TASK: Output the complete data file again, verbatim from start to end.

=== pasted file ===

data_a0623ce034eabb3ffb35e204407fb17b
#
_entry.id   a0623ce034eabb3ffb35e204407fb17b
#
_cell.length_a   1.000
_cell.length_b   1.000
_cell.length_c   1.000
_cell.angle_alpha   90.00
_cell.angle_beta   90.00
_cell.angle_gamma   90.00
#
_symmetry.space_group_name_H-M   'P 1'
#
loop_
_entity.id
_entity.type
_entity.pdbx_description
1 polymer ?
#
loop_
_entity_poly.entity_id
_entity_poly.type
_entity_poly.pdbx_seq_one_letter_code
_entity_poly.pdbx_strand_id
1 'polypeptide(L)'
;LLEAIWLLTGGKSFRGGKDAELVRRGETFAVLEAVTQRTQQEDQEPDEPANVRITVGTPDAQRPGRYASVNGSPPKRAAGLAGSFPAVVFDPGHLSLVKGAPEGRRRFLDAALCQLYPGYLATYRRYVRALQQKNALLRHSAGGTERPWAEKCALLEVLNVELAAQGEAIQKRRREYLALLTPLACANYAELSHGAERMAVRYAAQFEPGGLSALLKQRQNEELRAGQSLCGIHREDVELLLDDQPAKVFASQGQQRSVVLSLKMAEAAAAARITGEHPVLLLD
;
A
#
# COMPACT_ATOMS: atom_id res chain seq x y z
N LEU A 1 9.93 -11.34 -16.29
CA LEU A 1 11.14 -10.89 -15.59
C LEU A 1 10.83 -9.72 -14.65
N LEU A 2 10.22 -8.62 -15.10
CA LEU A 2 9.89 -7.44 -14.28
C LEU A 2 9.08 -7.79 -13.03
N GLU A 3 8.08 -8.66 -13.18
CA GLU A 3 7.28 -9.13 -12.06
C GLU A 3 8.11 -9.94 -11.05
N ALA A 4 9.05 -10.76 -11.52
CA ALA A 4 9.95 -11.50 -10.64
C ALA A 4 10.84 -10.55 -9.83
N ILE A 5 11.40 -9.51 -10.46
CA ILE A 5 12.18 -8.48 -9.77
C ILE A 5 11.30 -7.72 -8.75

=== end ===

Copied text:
data_a0623ce034eabb3ffb35e204407fb17b
#
_entry.id   a0623ce034eabb3ffb35e204407fb17b
#
_cell.length_a   1.000
_cell.length_b   1.000
_cell.length_c   1.000
_cell.angle_alpha   90.00
_cell.angle_beta   90.00
_cell.angle_gamma   90.00
#
_symmetry.space_group_name_H-M   'P 1'
#
loop_
_entity.id
_entity.type
_entity.pdbx_description
1 polymer ?
#
loop_
_entity_poly.entity_id
_entity_poly.type
_entity_poly.pdbx_seq_one_letter_code
_entity_poly.pdbx_strand_id
1 'polypeptide(L)'
;LLEAIWLLTGGKSFRGGKDAELVRRGETFAVLEAVTQRTQQEDQEPDEPANVRITVGTPDAQRPGRYASVNGSPPKRAAGLAGSFPAVVFDPGHLSLVKGAPEGRRRFLDAALCQLYPGYLATYRRYVRALQQKNALLRHSAGGTERPWAEKCALLEVLNVELAAQGEAIQKRRREYLALLTPLACANYAELSHGAERMAVRYAAQFEPGGLSALLKQRQNEELRAGQSLCGIHREDVELLLDDQPAKVFASQGQQRSVVLSLKMAEAAAAARITGEHPVLLLD
;
A
#
# COMPACT_ATOMS: atom_id res chain seq x y z
N LEU A 1 9.93 -11.34 -16.29
CA LEU A 1 11.14 -10.89 -15.59
C LEU A 1 10.83 -9.72 -14.65
N LEU A 2 10.22 -8.62 -15.10
CA LEU A 2 9.89 -7.44 -14.28
C LEU A 2 9.08 -7.79 -13.03
N GLU A 3 8.08 -8.66 -13.18
CA GLU A 3 7.28 -9.13 -12.06
C GLU A 3 8.11 -9.94 -11.05
N ALA A 4 9.05 -10.76 -11.52
CA ALA A 4 9.95 -11.50 -10.64
C ALA A 4 10.84 -10.55 -9.83
N ILE A 5 11.40 -9.51 -10.46
CA ILE A 5 12.18 -8.48 -9.77
C ILE A 5 11.30 -7.72 -8.75